Hungary will not sign the UN’s first compact on global migration, after all UN member nations except the US approved the draft to be signed in December. Prime Minister Viktor Orban has taken a tough stance on migration.
The United Nations’ first compact on global migration has been met with opposition by Hungary where Prime Minister Viktor Orban is taking a tough stand.
Explaining his country’s decision not to approve the draft, which is to be signed in December, Hungarian Foreign Minister Peter Szijjarto on July 18 described the newly agreed UN global migration compact a “threat to the world”. He said it went against his country’s interests.
“This pact poses a threat to the world from the aspect that it could inspire millions [of migrants],” he added.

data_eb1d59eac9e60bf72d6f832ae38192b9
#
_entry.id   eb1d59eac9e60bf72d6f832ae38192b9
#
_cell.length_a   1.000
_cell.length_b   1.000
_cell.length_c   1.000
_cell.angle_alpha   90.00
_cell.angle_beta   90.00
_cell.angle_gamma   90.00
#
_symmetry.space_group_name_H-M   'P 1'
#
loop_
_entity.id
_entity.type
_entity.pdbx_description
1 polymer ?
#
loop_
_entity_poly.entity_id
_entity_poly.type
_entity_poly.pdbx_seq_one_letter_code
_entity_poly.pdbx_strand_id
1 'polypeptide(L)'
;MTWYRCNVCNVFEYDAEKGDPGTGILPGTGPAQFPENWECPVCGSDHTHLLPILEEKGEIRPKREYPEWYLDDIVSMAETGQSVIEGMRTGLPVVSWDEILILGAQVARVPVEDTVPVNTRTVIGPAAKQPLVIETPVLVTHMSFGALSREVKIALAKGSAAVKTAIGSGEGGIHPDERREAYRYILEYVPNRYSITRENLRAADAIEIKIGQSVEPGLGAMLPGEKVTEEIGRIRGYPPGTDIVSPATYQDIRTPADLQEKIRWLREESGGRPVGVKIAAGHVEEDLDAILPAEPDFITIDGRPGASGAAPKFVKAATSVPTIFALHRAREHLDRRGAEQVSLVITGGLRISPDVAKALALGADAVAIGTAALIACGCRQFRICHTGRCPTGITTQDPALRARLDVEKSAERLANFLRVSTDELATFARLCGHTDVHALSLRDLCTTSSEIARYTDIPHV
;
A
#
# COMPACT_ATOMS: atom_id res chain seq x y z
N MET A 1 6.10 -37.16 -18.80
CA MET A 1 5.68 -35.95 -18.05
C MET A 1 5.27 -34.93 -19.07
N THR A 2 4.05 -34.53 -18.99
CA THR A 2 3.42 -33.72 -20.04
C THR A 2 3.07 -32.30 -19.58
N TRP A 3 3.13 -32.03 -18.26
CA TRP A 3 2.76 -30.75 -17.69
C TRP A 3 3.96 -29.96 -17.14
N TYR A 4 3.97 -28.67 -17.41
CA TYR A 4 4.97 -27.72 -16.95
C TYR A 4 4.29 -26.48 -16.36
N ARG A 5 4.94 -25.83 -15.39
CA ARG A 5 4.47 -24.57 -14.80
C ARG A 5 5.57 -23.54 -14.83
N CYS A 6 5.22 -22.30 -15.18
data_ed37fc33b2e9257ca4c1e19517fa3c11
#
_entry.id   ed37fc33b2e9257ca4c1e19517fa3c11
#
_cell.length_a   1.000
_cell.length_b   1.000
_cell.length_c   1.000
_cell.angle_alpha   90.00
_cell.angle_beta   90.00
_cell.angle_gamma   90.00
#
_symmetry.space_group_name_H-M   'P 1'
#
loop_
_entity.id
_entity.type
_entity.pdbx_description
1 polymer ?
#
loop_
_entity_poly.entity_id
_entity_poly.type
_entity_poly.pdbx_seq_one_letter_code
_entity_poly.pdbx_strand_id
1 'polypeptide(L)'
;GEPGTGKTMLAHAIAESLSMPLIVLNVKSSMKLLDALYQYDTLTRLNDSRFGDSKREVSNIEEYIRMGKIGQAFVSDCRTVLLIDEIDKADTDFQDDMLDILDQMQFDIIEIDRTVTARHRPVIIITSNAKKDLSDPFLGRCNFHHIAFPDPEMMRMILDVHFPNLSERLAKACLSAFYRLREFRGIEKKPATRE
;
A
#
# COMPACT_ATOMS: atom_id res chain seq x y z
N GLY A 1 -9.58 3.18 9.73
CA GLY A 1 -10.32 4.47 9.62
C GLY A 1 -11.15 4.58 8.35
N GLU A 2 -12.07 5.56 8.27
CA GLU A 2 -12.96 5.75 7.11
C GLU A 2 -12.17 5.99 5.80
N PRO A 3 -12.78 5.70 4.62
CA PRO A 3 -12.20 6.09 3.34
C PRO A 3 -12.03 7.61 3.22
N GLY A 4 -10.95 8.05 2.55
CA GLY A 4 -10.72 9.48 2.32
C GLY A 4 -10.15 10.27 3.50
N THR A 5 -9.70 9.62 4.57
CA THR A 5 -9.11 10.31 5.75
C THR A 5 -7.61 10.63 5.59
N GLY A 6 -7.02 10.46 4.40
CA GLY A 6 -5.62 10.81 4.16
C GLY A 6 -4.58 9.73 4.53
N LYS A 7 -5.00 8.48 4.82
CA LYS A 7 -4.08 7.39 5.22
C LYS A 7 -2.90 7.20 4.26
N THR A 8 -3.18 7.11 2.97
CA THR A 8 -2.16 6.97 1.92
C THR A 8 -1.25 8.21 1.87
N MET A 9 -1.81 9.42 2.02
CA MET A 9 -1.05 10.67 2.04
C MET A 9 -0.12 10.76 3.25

Szijjarto described the compact as a measure which was “extreme, biased and facilitates migration.”
“Its main premise is that migration is a good and inevitable phenomenon,” the minister said. “We consider migration a bad process, which has extremely serious security implications.”
The draft for the Global Compact for Safe, Orderly and Regular Migration, took 18 months to draw up and was approved last Friday by 191 UN member nations except the United States, which pulled out last year saying it was “inconsistent with US immigration and refugee policies.”
As reported by Deutsche Welle (DW), Germany’s international broadcaster, the compact aims to create a global framework for managing migration: a “non-legally binding, cooperative framework” to encourage “international cooperation among all relevant actors on migration, acknowledging that no state can address migration alone, and upholds the sovereignty of states and their obligations under international law”.